The Bank of Japan is increasingly confident that the economy is weathering the recent tax increase and on its way out of deflation, but another threat to that optimistic scenario is lurking in the form of weak exports.
If shipments abroad continue to fall short of the central bank’s forecasts, the recovery could stall and the BOJ might be forced to ease policy again in the coming months.
Growth has returned to Japan, helped greatly by massive monetary stimulus unleashed 13 months ago when Haruhiko Kuroda took the helm at the BOJ. Early signs support the bank’s view that last month’s increase in the consumption tax will not derail the recovery or drag the nation back into deflation.
But the BOJ has been notably wrong about exports. A weak yen was supposed to boost overseas shipments in time to take up the slack when consumption took a hit from the April 1 tax increase to 8 percent from 5 percent.
“The BOJ’s main scenario is for exports to gradually pick up. But it’s true that exports remain the biggest risk to the outlook,” said an official familiar with the BOJ’s thinking.
The bank still forecasts that export growth will accelerate and Kuroda’s assurances that prices are on track to hit his 2 percent inflation target have prompted investors to scale back expectations of further easing later this year.
But Kuroda is always careful to say the BOJ will not hesitate to ease again if its price goal is threatened.
Some analysts say that if exports remain feeble, the BOJ may be forced as soon as July to expand its stimulus by ramping up its purchases of government bonds and other assets.
And there are growing signs that policymakers are becoming less confident about an export upturn.
The BOJ’s half-yearly outlook cited exports as a key threat to economic recovery, saying they may not increase strongly even as overseas demand picks up. Kuroda, for all his optimism, also keeps bringing up exports as a significant risk factor.
Big manufacturers, too, are wary. Toyota Motor Corp. warned last Thursday its profit may fall this business year as the export tailwind that it and other carmakers have received from the yen’s 18-month slide fades.
That creates a communications headache for the BOJ.
Preserving confidence in a sustained economic recovery is an essential part of Kuroda’s strategy. Voicing doubts about a key element of that scenario too openly could hurt that confidence.
“That’s why the BOJ needs to cling to its projection that exports will recover,” said a former BOJ official.
“The export recovery hasn’t happened as quickly as the BOJ wanted. I’m not sure whether everyone at the bank is confident this will happen,” the former official said.
BOJ policymakers stress that export weakness alone will not trigger further easing. But they acknowledge that more stimulus may be forthcoming if the economy is hit by a double whammy of persistent export softness and failure of household consumption to rebound from the post-tax hike slump.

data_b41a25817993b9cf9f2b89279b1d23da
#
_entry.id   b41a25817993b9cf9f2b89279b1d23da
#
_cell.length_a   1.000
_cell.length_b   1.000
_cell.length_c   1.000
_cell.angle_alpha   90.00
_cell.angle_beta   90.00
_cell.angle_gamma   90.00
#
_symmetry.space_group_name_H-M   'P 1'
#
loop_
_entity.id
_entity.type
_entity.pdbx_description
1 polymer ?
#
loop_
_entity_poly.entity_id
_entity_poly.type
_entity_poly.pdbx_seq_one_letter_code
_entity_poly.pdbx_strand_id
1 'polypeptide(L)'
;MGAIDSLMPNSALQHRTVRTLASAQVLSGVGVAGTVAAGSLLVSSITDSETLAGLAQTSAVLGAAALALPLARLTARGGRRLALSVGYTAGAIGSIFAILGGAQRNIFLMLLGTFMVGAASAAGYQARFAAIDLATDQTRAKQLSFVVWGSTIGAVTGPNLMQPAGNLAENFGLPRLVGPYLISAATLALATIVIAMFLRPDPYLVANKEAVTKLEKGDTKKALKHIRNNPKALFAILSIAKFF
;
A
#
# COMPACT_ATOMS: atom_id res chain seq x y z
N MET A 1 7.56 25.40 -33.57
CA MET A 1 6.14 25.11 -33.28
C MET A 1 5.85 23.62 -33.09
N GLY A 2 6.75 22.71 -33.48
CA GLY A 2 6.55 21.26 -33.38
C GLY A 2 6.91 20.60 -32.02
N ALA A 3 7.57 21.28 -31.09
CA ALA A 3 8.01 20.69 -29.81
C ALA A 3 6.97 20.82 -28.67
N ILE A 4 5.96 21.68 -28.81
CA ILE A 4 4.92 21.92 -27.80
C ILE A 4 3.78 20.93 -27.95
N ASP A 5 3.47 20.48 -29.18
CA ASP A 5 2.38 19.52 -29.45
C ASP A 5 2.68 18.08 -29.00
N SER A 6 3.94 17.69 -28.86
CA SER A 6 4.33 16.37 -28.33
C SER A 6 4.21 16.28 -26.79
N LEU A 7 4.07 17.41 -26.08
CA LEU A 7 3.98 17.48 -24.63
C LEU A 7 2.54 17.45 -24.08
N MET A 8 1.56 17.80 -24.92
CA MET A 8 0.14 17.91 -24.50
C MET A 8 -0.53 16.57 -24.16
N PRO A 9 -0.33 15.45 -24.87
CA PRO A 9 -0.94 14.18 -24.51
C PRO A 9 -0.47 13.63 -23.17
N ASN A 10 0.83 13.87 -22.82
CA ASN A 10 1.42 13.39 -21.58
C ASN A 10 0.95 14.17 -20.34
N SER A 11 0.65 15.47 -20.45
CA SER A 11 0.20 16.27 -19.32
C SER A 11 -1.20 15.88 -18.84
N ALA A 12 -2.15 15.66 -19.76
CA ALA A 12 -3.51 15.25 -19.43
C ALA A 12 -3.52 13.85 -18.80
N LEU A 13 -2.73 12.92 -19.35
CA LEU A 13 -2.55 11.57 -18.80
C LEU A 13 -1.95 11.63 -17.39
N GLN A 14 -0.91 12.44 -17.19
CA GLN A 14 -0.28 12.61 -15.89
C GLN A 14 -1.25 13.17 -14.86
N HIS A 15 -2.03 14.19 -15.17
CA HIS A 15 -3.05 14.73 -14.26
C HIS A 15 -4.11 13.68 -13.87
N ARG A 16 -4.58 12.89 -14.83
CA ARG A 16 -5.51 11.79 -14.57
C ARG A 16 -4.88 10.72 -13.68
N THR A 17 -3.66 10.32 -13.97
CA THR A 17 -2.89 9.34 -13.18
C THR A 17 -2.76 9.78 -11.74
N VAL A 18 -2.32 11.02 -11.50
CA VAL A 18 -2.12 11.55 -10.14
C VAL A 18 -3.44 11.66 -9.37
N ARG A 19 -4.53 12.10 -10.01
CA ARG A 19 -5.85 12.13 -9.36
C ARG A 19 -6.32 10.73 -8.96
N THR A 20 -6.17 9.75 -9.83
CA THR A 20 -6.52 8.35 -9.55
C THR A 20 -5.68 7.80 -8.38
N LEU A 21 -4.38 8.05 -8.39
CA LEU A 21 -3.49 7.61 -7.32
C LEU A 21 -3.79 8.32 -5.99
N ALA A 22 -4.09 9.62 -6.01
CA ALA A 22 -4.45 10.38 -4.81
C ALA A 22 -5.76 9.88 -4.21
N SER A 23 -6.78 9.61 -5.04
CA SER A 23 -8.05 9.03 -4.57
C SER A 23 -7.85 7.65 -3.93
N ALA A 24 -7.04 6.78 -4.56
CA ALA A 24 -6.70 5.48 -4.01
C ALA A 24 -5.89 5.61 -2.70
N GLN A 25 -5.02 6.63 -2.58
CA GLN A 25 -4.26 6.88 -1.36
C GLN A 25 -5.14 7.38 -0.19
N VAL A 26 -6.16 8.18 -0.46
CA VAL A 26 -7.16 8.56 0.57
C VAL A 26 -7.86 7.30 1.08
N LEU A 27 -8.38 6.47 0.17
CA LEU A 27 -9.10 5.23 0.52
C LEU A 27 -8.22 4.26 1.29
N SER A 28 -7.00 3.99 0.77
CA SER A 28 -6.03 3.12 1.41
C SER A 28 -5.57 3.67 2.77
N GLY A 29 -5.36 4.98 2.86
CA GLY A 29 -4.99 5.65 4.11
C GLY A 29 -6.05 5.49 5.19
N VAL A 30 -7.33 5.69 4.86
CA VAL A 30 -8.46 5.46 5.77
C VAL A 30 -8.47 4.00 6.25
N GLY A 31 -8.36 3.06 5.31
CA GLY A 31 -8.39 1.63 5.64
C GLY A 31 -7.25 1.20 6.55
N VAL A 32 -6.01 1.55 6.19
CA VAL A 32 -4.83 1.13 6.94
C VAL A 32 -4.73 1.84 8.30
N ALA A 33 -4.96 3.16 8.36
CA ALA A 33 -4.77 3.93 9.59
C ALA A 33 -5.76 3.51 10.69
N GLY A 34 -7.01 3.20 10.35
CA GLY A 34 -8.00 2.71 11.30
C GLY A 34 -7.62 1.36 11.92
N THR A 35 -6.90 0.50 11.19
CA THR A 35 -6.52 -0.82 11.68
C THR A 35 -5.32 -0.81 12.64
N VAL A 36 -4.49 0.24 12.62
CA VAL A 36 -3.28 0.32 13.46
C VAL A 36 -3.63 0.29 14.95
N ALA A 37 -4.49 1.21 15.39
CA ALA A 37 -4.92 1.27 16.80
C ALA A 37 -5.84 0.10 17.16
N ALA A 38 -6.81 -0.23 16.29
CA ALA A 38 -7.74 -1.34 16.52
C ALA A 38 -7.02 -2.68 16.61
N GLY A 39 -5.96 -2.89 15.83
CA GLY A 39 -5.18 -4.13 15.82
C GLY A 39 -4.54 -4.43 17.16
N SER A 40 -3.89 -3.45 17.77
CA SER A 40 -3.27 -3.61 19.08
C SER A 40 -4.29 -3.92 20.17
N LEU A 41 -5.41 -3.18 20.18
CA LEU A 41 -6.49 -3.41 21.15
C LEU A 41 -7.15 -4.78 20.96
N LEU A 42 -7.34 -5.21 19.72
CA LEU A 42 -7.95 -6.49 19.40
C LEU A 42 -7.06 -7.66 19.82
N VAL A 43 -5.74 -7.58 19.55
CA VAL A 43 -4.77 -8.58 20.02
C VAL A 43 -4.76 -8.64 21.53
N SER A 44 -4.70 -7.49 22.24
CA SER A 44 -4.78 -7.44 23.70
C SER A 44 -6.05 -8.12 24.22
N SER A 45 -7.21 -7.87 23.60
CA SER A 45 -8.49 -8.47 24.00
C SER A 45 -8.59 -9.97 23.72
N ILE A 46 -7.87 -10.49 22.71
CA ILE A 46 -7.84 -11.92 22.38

Some of them say July is key because they will have a better sense by then if exports are picking up as the BOJ expects, and whether consumer spending has weathered the sales tax hike.
“The BOJ will probably use weak exports as an excuse to revise down its rosy economic projections later this year,” said Masaaki Kanno, a former BOJ official who is now chief Japan economist at JPMorgan Securities.
“It’s easy to blame exports because they are swayed by external factors beyond the BOJ’s control,” said Kanno, who expects it to ease again in July.
Annual export growth peaked at 18.6 percent in October and skidded to 1.8 percent in March, the latest data available and the weakest in a year. Shipments to Asia, half of the total, were up just 1.4 percent for the month.
Moreover, export volume fell 2.5 percent in March, showing that the yen’s slide — driven by the BOJ’s easy-money policy — is not giving Japanese goods the competitive edge it once would have.
After having pushed back the expected timing of an export pickup by several months in its assessments, the bank now expects a rebound by the middle of this year.
The BOJ is also starting to cite “structural factors” for the disappointing performance — Japanese manufacturers continuing to shift production overseas and some, such as electronics exporters, possibly losing their competitive edge to rivals in South Korea, Taiwan and elsewhere.
“Japan won’t return to the days when the weak yen had a more direct impact on exports,” said one official.
But as these trends are not exactly new, bringing them up only underscores the BOJ’s lack of conviction that exports will recover, some analysts say.
Like the BOJ, many private-sector analysts predict a gradual pickup in exports, but some warn that such modest gains may not be enough to make up for the tax hike-related slump in domestic demand.
Household spending and housing starts are set to slow compared with last year and the impact of last year’s fiscal stimulus will also start to fade.
Economists expect the economy to grow 0.7 percent in the fiscal year that began last month, well below the BOJ’s 1.1 percent forecast, according to a survey by the private Japan Center for Economic Research.
Even that conservative estimate assumes export growth will have to accelerate to 5 percent this fiscal year from 3.5 percent in the previous year.
Yoshiki Shinke, chief economist at Dai-ichi Life Research Institute, warned that exports must pick up this quarter and grow enough to offset the post-tax hike weakness in domestic demand for the BOJ’s rosy scenario to hold.
“Otherwise, a recession is not out of the question and the BOJ may need to act again,” he said. “The verdict should be out around July.”